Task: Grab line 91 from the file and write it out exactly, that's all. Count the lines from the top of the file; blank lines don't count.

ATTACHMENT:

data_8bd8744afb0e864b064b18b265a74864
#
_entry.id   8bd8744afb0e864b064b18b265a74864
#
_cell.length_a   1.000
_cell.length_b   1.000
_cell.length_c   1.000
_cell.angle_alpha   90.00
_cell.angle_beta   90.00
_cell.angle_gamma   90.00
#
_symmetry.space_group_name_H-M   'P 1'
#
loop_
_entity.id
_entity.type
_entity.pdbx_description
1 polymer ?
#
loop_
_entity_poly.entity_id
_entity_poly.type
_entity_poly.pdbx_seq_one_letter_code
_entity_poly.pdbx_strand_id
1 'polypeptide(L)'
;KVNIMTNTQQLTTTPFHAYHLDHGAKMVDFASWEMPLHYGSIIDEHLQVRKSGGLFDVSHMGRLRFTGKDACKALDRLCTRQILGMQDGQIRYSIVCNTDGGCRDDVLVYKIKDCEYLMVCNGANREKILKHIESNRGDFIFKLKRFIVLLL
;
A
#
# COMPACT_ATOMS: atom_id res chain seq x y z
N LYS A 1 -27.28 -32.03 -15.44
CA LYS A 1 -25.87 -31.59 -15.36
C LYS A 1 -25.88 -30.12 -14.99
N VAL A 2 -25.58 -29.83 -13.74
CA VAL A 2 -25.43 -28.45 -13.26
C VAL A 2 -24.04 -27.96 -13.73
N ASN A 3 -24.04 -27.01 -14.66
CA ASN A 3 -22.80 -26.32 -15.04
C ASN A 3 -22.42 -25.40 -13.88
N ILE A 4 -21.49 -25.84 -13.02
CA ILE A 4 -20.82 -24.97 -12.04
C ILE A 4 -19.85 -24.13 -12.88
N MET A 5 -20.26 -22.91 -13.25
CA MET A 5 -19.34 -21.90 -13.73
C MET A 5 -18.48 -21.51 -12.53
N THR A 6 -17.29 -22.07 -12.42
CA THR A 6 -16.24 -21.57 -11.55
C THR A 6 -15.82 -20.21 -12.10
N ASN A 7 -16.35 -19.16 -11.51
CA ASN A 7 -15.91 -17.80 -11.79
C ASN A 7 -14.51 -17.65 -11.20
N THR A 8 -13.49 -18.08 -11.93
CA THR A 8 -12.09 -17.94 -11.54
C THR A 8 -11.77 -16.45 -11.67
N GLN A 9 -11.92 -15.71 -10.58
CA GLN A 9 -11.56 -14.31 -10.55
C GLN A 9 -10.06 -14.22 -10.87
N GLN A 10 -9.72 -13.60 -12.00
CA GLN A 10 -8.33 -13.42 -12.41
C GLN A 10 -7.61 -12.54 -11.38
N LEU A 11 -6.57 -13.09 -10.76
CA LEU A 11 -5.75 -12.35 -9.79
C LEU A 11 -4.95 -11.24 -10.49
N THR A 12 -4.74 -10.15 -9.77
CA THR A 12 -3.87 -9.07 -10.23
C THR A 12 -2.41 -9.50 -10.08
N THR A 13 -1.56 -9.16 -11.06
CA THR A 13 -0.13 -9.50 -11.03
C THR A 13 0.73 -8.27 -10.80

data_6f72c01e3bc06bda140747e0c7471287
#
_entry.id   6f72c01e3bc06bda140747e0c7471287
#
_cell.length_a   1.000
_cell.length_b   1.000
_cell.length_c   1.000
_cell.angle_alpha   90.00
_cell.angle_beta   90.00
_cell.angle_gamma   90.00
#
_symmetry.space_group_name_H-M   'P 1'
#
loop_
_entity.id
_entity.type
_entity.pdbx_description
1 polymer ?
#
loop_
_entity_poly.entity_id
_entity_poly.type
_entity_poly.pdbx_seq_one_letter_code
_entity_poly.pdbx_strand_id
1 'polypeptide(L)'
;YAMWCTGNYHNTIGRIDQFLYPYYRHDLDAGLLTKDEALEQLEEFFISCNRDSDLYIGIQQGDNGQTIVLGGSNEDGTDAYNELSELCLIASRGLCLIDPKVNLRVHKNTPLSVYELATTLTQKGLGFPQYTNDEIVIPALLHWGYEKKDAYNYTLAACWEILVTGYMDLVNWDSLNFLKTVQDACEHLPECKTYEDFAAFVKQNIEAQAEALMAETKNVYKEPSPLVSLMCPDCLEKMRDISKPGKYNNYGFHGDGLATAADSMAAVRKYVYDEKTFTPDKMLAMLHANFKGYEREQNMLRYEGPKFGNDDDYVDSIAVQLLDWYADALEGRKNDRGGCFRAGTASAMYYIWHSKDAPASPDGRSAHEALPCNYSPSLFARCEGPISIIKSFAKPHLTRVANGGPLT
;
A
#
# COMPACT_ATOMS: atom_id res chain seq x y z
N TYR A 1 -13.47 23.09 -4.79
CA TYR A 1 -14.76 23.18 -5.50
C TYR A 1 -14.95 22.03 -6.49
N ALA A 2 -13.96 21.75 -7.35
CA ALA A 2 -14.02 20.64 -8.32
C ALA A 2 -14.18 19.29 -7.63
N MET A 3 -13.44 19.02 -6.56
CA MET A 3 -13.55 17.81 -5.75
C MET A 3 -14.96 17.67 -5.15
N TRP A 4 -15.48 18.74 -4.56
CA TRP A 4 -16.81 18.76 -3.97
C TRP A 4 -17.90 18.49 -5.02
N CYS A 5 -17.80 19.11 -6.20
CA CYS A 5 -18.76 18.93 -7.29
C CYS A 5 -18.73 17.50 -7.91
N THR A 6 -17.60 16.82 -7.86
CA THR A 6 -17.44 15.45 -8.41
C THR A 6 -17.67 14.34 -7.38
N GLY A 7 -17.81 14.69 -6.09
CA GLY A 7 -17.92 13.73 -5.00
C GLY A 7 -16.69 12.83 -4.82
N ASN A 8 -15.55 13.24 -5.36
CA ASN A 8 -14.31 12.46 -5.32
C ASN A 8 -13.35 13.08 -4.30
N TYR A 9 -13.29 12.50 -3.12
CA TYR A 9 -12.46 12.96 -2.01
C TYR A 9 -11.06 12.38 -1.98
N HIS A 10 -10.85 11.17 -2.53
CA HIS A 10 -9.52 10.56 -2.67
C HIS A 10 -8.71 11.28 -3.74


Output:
_entity_poly.type